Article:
I meet regularly with a few friends and we ask one another
that question. How is it with your soul? In other words, at the core of your
being ... what is going on?
It's a bigger question than, "How are you feeling?" It
includes body, mind and spirit -- everything.
How would you answer that question today? How is it with
Are you caring for it? After all, you care for your body.
Do you care for your soul, too?
Do you FEED your soul?
I'm told that a hummingbird flaps its wings some 50-80
times a second. It must eat constantly to work that hard. It takes tremendous
energy simply to live.
We, too, must feed our spirits if we intend to be healthy.
It may include prayer or meditation or the practice of other spiritual
disciplines. Or taking classes and reading books that not only teach, but uplift
These are only a few of the ways we feed our souls, but
without constant nourishment, our spirits will grow weak and listless.
Do you REST your soul?
In our multi-tasking lives, sometimes the best thing we
can do is to do nothing at all. Just to sit quietly long enough to let our souls
catch up with our bodies.
Charles Darwin said, "If I had my life to live over again,
I would have made a rule to read some poetry and listen to some music at least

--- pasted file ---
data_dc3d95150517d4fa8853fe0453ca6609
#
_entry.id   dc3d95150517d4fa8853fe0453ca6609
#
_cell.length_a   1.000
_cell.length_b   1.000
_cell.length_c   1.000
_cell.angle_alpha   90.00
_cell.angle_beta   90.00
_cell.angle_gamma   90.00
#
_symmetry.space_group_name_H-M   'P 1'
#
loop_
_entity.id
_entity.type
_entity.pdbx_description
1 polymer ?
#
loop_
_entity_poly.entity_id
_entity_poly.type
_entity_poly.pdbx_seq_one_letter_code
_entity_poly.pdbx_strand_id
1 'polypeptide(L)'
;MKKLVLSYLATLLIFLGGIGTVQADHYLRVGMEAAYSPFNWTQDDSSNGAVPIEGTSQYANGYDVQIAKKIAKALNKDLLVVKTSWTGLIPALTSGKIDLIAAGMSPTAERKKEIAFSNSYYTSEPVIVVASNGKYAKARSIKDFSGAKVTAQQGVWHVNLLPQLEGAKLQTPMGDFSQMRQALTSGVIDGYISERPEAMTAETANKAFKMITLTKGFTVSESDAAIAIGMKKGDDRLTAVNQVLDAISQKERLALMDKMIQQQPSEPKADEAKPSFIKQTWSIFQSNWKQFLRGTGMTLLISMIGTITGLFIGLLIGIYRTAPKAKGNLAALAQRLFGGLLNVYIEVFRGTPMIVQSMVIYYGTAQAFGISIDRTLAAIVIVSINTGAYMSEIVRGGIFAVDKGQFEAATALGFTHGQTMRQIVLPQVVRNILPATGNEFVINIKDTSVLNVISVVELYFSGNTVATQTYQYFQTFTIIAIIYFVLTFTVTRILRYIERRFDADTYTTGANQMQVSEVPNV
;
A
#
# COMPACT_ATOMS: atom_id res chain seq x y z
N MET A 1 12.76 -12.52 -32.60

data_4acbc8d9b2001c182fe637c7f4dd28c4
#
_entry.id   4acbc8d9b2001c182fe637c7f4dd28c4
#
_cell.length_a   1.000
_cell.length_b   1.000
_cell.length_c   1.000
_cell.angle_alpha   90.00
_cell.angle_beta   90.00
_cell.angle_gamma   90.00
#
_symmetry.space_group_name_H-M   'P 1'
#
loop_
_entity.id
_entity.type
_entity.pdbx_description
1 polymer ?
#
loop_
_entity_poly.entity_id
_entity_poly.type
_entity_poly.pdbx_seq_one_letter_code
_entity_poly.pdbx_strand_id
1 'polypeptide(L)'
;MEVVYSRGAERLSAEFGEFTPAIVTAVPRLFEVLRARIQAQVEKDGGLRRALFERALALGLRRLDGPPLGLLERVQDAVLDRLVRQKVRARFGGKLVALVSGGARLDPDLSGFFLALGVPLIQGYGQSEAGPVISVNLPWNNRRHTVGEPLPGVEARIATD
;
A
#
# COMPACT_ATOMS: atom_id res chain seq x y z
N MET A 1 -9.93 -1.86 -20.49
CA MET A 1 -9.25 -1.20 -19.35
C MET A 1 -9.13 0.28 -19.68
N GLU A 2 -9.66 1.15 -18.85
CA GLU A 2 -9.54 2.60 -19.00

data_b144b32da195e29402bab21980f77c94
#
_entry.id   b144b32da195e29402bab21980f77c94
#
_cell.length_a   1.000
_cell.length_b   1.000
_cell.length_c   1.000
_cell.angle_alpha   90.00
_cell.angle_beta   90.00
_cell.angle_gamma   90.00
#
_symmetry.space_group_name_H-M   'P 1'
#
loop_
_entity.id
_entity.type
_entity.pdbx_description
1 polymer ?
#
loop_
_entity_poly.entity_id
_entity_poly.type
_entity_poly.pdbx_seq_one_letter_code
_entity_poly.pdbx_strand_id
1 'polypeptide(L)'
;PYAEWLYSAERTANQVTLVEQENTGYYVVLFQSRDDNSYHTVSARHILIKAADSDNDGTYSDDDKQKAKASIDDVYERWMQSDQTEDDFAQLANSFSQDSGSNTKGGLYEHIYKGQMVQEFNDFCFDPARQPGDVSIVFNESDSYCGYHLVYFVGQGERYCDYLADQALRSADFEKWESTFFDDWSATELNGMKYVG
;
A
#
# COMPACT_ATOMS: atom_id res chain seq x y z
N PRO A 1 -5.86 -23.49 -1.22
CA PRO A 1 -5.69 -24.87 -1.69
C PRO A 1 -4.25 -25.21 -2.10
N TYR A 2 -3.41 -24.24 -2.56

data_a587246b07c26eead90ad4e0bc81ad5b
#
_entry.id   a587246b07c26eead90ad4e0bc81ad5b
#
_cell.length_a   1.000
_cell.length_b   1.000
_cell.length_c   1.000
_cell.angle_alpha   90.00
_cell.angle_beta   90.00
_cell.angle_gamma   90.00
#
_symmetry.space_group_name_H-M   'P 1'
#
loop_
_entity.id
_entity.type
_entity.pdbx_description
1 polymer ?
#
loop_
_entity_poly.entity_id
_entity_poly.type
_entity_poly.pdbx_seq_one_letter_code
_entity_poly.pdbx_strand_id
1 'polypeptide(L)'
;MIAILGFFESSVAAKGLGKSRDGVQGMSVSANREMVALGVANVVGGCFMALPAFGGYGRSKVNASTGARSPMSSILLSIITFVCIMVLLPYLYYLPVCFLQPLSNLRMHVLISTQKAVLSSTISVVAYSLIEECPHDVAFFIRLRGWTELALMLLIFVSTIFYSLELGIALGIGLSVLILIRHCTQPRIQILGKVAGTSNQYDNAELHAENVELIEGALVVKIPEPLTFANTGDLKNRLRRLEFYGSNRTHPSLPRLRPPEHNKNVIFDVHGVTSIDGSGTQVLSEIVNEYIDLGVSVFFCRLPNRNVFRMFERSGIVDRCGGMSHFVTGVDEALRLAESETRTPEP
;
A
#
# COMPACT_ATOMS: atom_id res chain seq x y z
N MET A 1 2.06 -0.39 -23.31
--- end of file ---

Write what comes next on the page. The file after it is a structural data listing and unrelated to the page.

once a week."
What rests your soul? Poetry? Music? Enjoying the beauty
of nature? This is a wonderful world we live in -- a world full of wonder. Can
you find ways to rest your soul?
Do you CHEER your soul?
Use one of the greatest gifts you have been given is a
gift of laughter. And it is a gift we never use enough.
A woman diagnosed with Rheumatoid Arthritis told me how
painful the disease had become. Debra said that no drugs would touch the
devastating pain. "At times I prayed to die because I did not think I could go
on this way," she said.
"In 1996 I began seeing a doctor who gave me the most
important prescription that I ever could have received. He excused himself from
the room. I watched him walking back and forth in the hall; he seemed to be in
The doctor came back in with this prescription. He told
Debra to get some funny movies and to begin laughing. If she didn't feel like
laughing, then she should smile. If she didn't feel like smiling, she should
smile anyway. He said that it would increase the endorphins in her brain to help
with her pain.
She did just as he suggested. She smiled constantly. Her
children teased her about the fake smile, but she told them that it was going to
get rid of her pain.
And it did. Of course, not all of her pain is gone, but
her newly acquired habit of laughing and smiling has made it manageable.
And now Debra says that she takes only a fraction of the
pills she used to consume, and that she would feel abnormal without a smile.
Someone beautifully said, "Life is not about waiting for
the storm to pass -- it's about learning how to dance in the rain."
How is it with your soul? That may be the best question
you can ever ask yourself.
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